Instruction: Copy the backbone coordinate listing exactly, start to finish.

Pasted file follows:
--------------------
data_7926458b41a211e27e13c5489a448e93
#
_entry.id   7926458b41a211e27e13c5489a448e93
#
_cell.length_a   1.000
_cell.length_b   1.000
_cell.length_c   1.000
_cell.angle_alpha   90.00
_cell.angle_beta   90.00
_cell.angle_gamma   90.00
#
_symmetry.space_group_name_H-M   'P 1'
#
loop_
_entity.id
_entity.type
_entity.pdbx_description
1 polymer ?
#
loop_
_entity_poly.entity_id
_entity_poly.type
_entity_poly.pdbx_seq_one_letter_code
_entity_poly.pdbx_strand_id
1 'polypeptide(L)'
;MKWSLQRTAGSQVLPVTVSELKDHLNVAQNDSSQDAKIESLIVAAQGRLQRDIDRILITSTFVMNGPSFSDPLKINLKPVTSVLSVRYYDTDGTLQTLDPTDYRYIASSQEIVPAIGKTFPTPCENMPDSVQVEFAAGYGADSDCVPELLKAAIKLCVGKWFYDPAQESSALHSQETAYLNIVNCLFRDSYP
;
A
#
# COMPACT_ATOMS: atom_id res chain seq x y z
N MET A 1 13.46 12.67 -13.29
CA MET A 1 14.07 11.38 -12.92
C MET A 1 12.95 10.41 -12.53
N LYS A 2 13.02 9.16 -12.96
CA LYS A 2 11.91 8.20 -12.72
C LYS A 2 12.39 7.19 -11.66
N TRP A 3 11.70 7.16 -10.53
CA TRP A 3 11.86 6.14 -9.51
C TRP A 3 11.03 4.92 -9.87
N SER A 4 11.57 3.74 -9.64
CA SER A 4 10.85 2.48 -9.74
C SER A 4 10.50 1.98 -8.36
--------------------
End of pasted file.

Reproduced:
data_7926458b41a211e27e13c5489a448e93
#
_entry.id   7926458b41a211e27e13c5489a448e93
#
_cell.length_a   1.000
_cell.length_b   1.000
_cell.length_c   1.000
_cell.angle_alpha   90.00
_cell.angle_beta   90.00
_cell.angle_gamma   90.00
#
_symmetry.space_group_name_H-M   'P 1'
#
loop_
_entity.id
_entity.type
_entity.pdbx_description
1 polymer ?
#
loop_
_entity_poly.entity_id
_entity_poly.type
_entity_poly.pdbx_seq_one_letter_code
_entity_poly.pdbx_strand_id
1 'polypeptide(L)'
;MKWSLQRTAGSQVLPVTVSELKDHLNVAQNDSSQDAKIESLIVAAQGRLQRDIDRILITSTFVMNGPSFSDPLKINLKPVTSVLSVRYYDTDGTLQTLDPTDYRYIASSQEIVPAIGKTFPTPCENMPDSVQVEFAAGYGADSDCVPELLKAAIKLCVGKWFYDPAQESSALHSQETAYLNIVNCLFRDSYP
;
A
#
# COMPACT_ATOMS: atom_id res chain seq x y z
N MET A 1 13.46 12.67 -13.29
CA MET A 1 14.07 11.38 -12.92
C MET A 1 12.95 10.41 -12.53
N LYS A 2 13.02 9.16 -12.96
CA LYS A 2 11.91 8.20 -12.72
C LYS A 2 12.39 7.19 -11.66
N TRP A 3 11.70 7.16 -10.53
CA TRP A 3 11.86 6.14 -9.51
C TRP A 3 11.03 4.92 -9.87
N SER A 4 11.57 3.74 -9.64
CA SER A 4 10.85 2.48 -9.74
C SER A 4 10.50 1.98 -8.36